When Bazel 1.0 was released, people were happy. One of Bazels features are hermetic builds, which means "dependent only on a known set of inputs, which is essential for ensuring that builds are reproducible."
How does Bazel ensure this? It does not really, but you get tips how to achieve it. Bazel allows to escape hermeticity but makes it easy to stay inside: Just use the standard rules. It can also sandbox the builds to detect escapes. Still, hermetic build rules are necessary but not sufficient for reproducible builds.
Indeterminism of a build product can come from the environment or from the process itself.
Environment: If the build system assumes tools like the compiler are available from the environment, then it may influence the build result. Accessing the internet during the build can easily break determinism. GCC lets you use macros like __TIME__ and -march=native makes the build depend on whatever CPU it executes on. Archive tools like zip record the modification time of files.
Process: A script will behave the same, even if the interpreter comes from the host system. However, scripts can be indeterministic, for example when iterating over a map or set. Parallelism in builds can easily go indeterministic.
It is clear that the build system alone can never guarantee reproducible builds. Every tool in the chain must be deterministic. There is no way around testing with varied environments to find problems with reproducibility. Still, the build system has a central role because it can detect or enforce environmental influences and this is what hermeticity is about.
Every build system has a way to specify file dependencies. A build system may track file accesses during the build and either analyse the consistency of the specification with the actual build behavior or even enforce consistency. Since build speed matters and tracing is not for free, a special analysis mode makes sense to me. On the other hand, enforcement means a problem is detected immediately.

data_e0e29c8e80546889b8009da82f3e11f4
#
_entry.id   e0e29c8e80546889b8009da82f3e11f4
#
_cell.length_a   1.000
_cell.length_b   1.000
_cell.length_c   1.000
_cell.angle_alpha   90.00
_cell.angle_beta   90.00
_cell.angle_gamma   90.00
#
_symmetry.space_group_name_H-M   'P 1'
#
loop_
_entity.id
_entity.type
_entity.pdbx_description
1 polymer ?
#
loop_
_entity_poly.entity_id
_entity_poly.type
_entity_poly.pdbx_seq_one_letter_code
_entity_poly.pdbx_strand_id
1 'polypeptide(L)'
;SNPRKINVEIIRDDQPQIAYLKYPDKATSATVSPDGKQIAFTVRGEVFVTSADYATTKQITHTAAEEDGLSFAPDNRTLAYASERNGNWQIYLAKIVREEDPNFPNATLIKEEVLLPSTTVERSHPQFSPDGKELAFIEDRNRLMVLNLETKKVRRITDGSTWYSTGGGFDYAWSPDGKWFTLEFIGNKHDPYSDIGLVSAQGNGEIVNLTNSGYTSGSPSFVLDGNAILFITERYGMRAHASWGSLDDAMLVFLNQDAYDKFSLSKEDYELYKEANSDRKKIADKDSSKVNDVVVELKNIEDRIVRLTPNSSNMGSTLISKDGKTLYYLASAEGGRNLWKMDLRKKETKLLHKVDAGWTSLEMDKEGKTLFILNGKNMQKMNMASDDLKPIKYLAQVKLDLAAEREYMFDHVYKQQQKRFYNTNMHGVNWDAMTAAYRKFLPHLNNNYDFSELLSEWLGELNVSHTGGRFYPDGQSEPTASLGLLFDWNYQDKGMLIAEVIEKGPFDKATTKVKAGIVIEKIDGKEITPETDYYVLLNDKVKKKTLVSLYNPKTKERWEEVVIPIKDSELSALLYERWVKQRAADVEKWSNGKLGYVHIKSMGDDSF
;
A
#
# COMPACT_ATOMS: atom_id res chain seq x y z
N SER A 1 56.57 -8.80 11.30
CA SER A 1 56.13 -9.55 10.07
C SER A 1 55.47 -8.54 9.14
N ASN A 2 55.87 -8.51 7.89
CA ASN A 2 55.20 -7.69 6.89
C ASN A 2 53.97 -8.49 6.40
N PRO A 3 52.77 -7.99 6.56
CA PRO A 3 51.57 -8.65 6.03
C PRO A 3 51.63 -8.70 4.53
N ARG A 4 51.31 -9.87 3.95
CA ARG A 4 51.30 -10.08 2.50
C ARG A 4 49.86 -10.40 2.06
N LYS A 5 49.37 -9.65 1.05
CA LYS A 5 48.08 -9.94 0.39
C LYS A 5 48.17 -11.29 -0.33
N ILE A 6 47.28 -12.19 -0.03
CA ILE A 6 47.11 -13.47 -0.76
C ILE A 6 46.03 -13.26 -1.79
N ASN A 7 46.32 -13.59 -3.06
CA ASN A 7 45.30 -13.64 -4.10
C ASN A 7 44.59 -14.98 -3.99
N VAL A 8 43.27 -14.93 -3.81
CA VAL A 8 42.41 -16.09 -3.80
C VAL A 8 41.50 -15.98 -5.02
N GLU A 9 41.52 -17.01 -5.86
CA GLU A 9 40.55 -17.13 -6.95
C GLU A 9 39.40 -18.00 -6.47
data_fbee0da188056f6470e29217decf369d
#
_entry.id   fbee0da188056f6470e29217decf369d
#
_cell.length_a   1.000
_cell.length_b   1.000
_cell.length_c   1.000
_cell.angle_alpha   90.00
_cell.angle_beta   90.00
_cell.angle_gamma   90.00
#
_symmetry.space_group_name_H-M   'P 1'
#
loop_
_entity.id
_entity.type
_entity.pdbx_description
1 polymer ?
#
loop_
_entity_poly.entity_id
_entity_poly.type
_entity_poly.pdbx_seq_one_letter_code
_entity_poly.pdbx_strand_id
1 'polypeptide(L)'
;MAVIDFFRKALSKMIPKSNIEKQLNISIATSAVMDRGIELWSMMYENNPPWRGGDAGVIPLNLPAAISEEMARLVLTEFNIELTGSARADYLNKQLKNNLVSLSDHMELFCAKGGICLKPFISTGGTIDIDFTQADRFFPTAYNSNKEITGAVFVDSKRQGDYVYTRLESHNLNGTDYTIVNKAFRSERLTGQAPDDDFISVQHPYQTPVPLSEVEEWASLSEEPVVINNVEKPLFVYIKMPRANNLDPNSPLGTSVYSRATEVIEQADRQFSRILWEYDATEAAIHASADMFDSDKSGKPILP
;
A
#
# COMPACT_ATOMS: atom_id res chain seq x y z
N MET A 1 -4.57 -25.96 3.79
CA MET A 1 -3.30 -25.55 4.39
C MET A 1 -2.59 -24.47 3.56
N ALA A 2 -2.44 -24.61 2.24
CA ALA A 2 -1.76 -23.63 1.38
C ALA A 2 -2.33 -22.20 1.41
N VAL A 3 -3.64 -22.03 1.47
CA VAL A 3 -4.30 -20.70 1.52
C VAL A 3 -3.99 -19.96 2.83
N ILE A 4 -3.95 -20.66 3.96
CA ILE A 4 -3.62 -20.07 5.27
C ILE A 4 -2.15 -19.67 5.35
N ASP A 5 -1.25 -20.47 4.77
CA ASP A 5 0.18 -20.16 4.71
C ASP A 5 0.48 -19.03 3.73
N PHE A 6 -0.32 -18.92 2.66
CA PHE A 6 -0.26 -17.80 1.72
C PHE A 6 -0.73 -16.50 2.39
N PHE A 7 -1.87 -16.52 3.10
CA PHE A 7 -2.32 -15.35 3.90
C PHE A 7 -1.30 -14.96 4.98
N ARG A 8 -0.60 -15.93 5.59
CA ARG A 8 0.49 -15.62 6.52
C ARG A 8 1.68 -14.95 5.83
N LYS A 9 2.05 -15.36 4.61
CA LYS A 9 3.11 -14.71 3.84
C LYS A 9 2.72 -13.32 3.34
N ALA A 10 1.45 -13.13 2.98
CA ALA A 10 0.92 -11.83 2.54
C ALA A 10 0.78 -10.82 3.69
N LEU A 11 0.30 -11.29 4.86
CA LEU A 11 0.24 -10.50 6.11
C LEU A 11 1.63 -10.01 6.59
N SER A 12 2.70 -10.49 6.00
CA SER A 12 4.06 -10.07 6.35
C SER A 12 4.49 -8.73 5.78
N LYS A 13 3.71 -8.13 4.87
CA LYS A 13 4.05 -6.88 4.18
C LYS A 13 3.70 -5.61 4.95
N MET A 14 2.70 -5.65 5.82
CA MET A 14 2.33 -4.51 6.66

For example, tup hooks into the file system to track file accesses. It creates a virtual file system with FUSE for the build instead of using whatever it is executed on. The fuse_get_context API provides information which process accesses it, so tup can trace file operations back to build commands. If the build specification does not match the actual behavior, the build fails, so consistency is enforced.
Another option would be to trace build steps with strace. Build systems like fabricate and stroll use this approach. However, they are out of scope here since dependencies are not specified but only discovered. Without a specification, there is nothing to enforce or analyse.
When I asked what Bazel actually does, the answers surprised me by how little it is. Using Linux user-namespaces a sandbox program makes everything but the working directory read-only. It seems to be concerned with storing unspecified data but reading is not restricted at all. However, for reproducibility limiting the inputs is necessary. This makes me wonder why people claim that Bazel is better with reproducibility at all since issues can creep in as easily as with other build systems.
Conclusions: FUSE, strace, and namespacing were all the mechanisms I found. Bazel uses separate wrapper program which you could reuse in other build systems, so there is no fundamental problem with adding a "hermetic builds" feature to other build systems like Meson or Cmake.